Kick up your kayaking

A paddling session can be a serious cardio and strength workout, if done properly.

If you prefer a little less leisure in your athleisure, rest assured: With the right technique, you can transform the beloved watersport of kayaking into a workout routine worth leaving land for. Below, professional kayakers share their best training advice.

(1) Warm up your shoulders
Dane Jackson, a professional kayaker sponsored by Red Bull, spends time focusing on his warm-up to keep his muscles strong and to avoid injury. “I do 100 push-ups and some sprints for a few minutes before kayaking. I’ll also do forward and backward strokes swimming,” he says. The goal there? Work your shoulders. After all, shoulders are one of the easiest muscles to injure kayaking, Jackson says. “I try to keep my shoulders as strong as possible. As soon as you hurt your shoulders, it’s hard to recover.” Using a Theraband or a Bodyblade can help strengthen the small stability muscles of your shoulders, adds Aaron Mann, an athlete on the U.S. National Canoe/Kayak Team.

(2) Engage your entire upper body
The biggest mistake people make is using only their arms when taking forward strokes, says Jackson. “You’re only using half of your body. If you use your torso, your shoulder muscles, and your abs, you’ll keep more muscles activated and produce more power.” The easiest way to make sure you’re doing this, he says, is to act like you’re starting a lawnmower when you take a forward stroke. "You turn your body completely, then as you pull to start it, you pull your whole body back."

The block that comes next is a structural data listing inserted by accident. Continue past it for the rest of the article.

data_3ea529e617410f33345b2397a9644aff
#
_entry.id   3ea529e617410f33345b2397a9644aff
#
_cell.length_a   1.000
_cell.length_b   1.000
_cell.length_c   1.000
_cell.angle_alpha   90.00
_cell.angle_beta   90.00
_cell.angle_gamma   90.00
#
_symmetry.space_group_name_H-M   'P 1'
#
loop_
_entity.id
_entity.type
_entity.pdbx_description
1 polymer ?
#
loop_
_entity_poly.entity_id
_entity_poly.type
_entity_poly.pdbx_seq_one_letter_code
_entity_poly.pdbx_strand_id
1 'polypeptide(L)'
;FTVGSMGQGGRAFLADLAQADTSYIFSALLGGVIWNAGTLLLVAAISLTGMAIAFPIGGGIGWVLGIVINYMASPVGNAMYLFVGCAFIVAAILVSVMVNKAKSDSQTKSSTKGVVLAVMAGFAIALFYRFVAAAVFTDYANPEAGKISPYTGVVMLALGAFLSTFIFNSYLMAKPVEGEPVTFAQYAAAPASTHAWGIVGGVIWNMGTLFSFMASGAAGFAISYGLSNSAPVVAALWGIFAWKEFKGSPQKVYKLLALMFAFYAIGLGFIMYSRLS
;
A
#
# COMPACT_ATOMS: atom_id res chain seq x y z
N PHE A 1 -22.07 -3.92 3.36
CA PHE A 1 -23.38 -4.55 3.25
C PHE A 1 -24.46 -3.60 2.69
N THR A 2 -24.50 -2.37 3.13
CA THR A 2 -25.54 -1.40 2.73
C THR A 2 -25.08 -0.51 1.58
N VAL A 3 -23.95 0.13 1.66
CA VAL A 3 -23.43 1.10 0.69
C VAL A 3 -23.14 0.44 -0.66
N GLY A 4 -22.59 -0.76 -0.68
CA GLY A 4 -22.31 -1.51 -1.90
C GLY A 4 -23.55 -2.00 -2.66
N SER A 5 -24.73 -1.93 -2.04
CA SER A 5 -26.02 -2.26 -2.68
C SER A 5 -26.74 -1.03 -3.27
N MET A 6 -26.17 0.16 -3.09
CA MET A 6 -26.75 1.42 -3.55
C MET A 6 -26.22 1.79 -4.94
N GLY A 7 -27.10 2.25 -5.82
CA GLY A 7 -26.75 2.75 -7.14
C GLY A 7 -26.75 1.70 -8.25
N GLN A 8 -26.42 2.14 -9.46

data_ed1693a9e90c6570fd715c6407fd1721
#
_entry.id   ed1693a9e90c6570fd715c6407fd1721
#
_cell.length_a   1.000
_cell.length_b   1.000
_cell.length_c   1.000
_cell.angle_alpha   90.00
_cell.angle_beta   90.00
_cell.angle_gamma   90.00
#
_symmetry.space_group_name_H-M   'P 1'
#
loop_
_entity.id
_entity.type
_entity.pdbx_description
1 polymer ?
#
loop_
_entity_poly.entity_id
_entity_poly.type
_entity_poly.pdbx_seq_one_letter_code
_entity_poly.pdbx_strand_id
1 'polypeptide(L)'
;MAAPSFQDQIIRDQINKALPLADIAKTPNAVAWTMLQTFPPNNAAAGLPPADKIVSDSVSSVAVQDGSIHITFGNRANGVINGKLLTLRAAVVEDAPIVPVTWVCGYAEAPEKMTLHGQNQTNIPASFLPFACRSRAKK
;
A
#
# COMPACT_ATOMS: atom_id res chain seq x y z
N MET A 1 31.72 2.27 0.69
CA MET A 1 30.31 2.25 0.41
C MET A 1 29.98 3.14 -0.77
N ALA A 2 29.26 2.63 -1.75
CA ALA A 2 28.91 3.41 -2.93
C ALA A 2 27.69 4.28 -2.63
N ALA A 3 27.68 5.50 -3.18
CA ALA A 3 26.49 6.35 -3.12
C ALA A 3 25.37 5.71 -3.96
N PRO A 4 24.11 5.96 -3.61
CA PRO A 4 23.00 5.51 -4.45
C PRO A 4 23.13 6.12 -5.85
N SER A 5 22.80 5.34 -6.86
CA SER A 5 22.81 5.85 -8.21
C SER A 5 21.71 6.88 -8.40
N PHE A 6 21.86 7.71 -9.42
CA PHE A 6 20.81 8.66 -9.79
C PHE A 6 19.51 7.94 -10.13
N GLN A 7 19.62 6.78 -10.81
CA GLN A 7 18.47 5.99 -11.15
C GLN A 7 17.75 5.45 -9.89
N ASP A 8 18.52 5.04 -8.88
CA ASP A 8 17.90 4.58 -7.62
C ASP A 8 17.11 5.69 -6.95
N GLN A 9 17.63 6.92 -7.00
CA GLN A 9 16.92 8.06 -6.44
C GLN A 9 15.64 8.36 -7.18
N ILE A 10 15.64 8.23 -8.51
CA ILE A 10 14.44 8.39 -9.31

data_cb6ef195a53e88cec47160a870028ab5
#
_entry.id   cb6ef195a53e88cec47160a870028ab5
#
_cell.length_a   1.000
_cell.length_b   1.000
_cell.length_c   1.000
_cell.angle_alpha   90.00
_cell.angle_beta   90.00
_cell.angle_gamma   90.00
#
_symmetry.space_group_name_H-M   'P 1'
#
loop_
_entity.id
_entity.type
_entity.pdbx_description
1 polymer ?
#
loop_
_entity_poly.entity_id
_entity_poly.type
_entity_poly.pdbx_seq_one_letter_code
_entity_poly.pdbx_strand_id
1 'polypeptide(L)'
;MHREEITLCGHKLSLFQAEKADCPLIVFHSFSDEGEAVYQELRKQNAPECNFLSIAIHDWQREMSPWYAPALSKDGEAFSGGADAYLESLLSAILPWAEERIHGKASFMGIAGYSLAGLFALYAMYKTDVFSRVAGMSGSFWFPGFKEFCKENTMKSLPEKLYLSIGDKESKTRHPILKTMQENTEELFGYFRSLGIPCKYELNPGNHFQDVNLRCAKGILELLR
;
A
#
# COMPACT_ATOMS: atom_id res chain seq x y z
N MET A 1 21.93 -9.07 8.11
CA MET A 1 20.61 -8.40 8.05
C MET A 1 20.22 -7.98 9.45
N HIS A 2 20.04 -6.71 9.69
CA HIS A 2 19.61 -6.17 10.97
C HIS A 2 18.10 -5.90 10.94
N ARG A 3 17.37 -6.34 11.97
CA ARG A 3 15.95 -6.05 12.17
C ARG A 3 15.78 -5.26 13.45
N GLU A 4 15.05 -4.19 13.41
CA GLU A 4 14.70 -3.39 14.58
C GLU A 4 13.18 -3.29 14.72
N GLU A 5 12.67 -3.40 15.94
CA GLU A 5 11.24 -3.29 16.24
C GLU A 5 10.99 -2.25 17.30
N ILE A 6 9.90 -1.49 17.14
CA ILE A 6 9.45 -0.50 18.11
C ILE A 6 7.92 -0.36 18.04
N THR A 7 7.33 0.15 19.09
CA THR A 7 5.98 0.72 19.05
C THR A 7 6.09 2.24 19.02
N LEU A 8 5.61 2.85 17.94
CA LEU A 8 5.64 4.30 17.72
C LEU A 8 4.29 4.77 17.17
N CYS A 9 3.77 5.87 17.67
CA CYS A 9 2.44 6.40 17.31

(3) Master the forward stroke
Body position is important for both your forward stroke and balance, says Mann. “Sitting upright with a slight lean forward ensures you get maximum reach on each forward stroke. Your body position can help with balance in both flat and whitewater, too.”

Then, to make sure you get the most out of your stroke, reach as far forward as you can with your arm. Reach forward with your shoulder, too, says Mann. “On the initial catch, you start the pull with your arm and finish with your shoulder and back. Turn the paddle over to the next stroke when you pull the blade in the water to you. Don’t finish strokes behind your body because the paddle is no longer pulling through the water but actually lifting the water up, which is just a waste of energy.”

(4) Start with a steady-state workout
Do as the U.S. National Canoe/Kayak Team does to build base endurance and paddle without stopping for 60 to 90 minutes at around 75 to 80 percent of your max heart rate.

(5) Work your way up to intervals
If you want to break up your session, Mann suggests trying these two workout routines aimed at both endurance and speed:

Endurance: Do 2 sets of 5x 4 minutes on/30 seconds off at 85 to 90 percent max heart rate with 5 to 7 minutes rest between sets. “The purpose of this workout is to improve our intermediate endurance and focus on our technique while tired,” says Mann.

Speed and VO2 Max: Do either 3 sets of 8 to 10x 30 seconds on/30 seconds off with 5 minutes rest between sets. Or do 3 sets of 10 to 15x 15 seconds on/15 seconds off. These intervals should be done at around 95 percent max heart rate. “These we use for speed, lactic tolerance, and endurance,” says Mann.

(6) Stretch out your back

“I stretch my back every single day,” says Jackson. That’s because sitting in a kayak for hours on end can make for a super tight, stiff backside if you don’t prep and recover properly. Jackson’s go-to move? The Downward Dog yoga pose—it relieves pain and tension in your lower back.